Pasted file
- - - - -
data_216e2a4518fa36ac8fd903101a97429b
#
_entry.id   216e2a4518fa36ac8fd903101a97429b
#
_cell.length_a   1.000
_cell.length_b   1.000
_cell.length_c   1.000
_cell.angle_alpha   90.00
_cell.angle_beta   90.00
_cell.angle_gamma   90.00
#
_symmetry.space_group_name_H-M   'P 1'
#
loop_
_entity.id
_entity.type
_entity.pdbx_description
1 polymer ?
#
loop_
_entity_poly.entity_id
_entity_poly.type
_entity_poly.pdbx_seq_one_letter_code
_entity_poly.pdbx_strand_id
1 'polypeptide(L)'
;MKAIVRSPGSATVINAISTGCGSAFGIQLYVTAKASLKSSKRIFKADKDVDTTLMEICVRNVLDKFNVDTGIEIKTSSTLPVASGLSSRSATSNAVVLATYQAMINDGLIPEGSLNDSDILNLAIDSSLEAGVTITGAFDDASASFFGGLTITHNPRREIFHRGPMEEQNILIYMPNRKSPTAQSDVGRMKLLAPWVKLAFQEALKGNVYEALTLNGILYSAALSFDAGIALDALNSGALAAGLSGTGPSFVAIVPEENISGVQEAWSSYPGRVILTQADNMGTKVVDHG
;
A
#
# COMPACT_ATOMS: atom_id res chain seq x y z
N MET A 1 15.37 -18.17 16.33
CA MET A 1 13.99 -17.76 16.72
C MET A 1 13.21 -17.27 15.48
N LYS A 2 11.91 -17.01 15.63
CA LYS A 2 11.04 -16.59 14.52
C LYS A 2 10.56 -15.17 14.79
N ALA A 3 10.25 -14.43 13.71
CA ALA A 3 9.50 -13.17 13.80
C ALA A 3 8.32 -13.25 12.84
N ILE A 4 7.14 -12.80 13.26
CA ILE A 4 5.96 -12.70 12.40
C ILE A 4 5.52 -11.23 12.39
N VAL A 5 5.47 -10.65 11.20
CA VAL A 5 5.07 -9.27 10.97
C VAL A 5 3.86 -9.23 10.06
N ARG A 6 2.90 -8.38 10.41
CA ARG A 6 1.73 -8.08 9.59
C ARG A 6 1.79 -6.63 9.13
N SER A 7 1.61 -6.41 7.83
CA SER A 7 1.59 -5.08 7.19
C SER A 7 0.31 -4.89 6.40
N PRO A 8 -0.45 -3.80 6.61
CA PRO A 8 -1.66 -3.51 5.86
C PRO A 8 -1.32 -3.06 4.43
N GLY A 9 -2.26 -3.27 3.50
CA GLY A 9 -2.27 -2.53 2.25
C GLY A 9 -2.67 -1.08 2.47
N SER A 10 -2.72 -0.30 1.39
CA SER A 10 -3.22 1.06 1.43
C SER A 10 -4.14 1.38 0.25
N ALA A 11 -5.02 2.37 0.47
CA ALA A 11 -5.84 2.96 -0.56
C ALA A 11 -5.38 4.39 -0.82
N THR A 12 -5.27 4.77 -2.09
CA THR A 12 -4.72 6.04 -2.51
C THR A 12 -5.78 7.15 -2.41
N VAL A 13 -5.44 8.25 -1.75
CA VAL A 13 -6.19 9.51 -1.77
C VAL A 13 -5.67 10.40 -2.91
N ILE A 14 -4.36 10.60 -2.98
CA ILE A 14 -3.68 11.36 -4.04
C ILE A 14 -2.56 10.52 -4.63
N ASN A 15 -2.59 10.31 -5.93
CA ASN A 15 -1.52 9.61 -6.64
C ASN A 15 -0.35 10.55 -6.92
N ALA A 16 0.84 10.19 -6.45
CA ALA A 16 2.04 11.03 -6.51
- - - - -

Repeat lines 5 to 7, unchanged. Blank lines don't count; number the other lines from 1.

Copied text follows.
_cell.length_a   1.000
_cell.length_b   1.000
_cell.length_c   1.000